Why Don't I Live Within Walking Distance to a Forest: The Musical
Alternate title- You Should Really Learn to Drive Alex, Because in the End This is No One's Fault but Your Own: The Musical
Nothing inexplicably, gloriously pastoral necessarily happens as a result of being underneath sticks and leaves. But I love being alone.
As Henry in the video game Firewatch, you get to experience near solitude as a fire lookout in the Shoshone National Forest, circa 1989. If it weren't for Delilah (another lookout), your only other source of human contact (via radio), you'd be completely isolated.
A mystery unfolds in the form of human traces, and one silhouette guarded by the beam of a flashlight. You stumble upon a large, fenced test site. Two teenagers vanish. You practically force Delilah to inform you of the disappearance of a former lookout and his son. Did I mention that the key to the entrance of that cave is missing?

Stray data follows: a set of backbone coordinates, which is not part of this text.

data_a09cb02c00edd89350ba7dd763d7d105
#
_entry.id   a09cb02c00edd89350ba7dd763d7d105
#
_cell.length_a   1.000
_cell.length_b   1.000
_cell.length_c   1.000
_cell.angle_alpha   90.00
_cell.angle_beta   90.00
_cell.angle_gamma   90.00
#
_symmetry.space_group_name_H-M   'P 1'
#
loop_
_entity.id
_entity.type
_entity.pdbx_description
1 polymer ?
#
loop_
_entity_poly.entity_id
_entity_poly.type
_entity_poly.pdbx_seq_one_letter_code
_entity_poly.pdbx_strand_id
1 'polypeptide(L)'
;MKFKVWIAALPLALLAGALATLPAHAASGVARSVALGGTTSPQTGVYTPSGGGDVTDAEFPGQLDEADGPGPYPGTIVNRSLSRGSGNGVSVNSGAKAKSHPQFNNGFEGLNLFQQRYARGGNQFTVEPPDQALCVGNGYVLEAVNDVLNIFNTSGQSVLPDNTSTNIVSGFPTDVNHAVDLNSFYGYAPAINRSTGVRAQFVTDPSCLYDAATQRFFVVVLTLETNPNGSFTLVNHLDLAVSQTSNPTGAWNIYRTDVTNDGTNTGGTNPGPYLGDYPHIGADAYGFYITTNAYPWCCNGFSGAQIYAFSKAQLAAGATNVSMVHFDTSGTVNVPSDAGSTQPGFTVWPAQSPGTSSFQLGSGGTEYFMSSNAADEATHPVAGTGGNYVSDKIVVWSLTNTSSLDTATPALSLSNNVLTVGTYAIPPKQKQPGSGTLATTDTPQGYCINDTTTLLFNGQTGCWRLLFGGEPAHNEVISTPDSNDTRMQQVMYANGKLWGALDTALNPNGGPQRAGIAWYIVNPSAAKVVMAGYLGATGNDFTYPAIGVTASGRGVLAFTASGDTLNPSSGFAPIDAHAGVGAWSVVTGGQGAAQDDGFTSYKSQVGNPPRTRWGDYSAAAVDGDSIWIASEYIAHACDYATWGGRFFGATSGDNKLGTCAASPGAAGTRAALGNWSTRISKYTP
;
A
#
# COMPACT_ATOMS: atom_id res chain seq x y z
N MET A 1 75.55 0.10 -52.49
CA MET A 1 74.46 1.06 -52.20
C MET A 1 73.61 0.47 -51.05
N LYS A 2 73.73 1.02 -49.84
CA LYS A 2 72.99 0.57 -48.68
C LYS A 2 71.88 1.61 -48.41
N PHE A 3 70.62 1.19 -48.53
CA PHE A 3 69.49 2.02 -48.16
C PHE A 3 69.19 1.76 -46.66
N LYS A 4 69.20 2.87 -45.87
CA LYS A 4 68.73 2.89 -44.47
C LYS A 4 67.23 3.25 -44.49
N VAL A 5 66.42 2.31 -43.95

Like a Raymond Carver story, I feel like this game and its ending would actually be appreciated more by older adults. The gaming community (mostly young adults) had a sort of hissy fit over the ending of the game. Even though I'm only 19, I ('d like to) think my experience with stories let me see something beautiful.
And there's so much to see!
Since more effective fire-stopping technology was implemented across the blaze-prone areas of the United States, those lookout towers (for the most part) became obsolete.
But then Romantic
So now The Forest Fire Lookout Association rents these towers out! Most have no running water and some have no electricity, but think of the towers as giant, sturdier tents.
I love it. I'm telling you, as soon as I take that permit test...